Otak Jump/Special to the Town Crier
Olga Chernisheva and Silas Elash perform in West Bay Opera’s “Eugene Onegin.”

The West Bay Opera production of “Eugene Onegin” is scheduled Feb. 19-28 at Lucie Stern Theatre, 1305...

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Spiritual Life

How to cultivate childlike faith in a grown-up world

And Jesus said: “Truly I tell you, unless you change and become like little children, you will never enter the kingdom of heaven.”

– Matt. 18:3

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Inside Mountain View

New right-to-lease ordinance promises relief for renters

New right-to-lease ordinance promises relief for renters


Mountain View Tenants Coalition/Facebook
Residents gather in the fall to protest Mountain View’s rising rents. Rent relief is on the way in the form of a new ordinance.

A controversial Mountain View law requiring landlords to provide lease opt...

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Eating equality in Los Altos


Photos by Eliza Ridgeway/Town Crier
Los Altos High students wait in line for lunch, including the crowd-favorite barbecue chicken.

The Town Crier recently sent a reporter to join the lunch line at Los Altos High School’s cafeteria. Eavesdropping on student commentary reflected a mélange of satisfaction and discontent.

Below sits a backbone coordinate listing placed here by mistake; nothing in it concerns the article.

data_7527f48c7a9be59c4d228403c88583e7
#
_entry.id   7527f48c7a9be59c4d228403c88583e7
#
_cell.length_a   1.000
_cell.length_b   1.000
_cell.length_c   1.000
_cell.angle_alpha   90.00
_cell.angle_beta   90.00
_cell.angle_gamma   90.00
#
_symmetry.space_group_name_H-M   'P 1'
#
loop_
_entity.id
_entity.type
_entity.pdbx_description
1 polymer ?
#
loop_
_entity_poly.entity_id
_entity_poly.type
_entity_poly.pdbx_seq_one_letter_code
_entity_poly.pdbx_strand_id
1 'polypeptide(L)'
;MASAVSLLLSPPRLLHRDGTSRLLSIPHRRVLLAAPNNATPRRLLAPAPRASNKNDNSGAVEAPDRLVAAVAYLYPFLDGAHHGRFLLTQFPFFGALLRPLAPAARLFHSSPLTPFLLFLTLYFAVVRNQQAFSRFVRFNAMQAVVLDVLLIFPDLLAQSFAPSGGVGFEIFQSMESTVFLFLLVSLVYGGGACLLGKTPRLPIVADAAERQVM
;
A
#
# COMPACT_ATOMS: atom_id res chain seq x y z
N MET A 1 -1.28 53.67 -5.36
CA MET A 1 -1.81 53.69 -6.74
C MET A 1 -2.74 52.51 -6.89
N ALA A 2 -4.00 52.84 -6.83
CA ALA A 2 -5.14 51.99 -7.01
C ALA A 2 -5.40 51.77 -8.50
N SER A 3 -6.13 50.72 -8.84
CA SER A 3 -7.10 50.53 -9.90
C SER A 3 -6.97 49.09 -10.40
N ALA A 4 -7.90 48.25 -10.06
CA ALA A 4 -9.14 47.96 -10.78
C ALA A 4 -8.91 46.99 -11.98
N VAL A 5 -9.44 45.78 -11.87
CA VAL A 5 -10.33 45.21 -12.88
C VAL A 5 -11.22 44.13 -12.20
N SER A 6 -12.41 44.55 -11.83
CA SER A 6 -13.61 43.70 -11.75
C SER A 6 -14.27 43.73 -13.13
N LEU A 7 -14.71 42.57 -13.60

“The chicken looks hella good.”

“This looks like jail food.”

Why did we return to the steam trays of our youth? A food fight is underway – again – at Los Altos High. A food truck has set up shop behind the school’s tennis courts for years, raising the ire of residents on Jardin Drive and drawing heat for selling items like sodas that are banned from campus eateries. Nearby restaurant owners who would like a piece of the students’ lunch money also rankle at the idea of a competitor who doesn’t pay the same licensing fees they do.

In response to these concerns, the Los Altos City Council is drafting an ordinance limiting where food trucks can roam in residential areas. The trucks are already restricted in Mountain View, which requires them to park more than 100 feet from schools.

Los Altos High operates three food venues for students: a pizza cart run by the Parent Teacher Student Association, a snack bar also staffed by parents and a full-service cafeteria that offers hot meals, sandwiches and salads.

Making a foray down the food line, the Town Crier learned more about the cafeteria that competes with the popular truck.

A national system with local flavor

More than 30 million children eat in cafeterias as part of the National School Lunch Program, governed by a complex series of state and federal rules. The government encourages children to eat fewer calories and substitute more fruits, vegetables and whole grains. Those goals are accomplished by an arcane sequence of rules that Los Altos High Food Services Director Debra Godfrey reviews each year. Health advocates have helped shape the rules, but so have lobbyists for groups like the National Potato Council.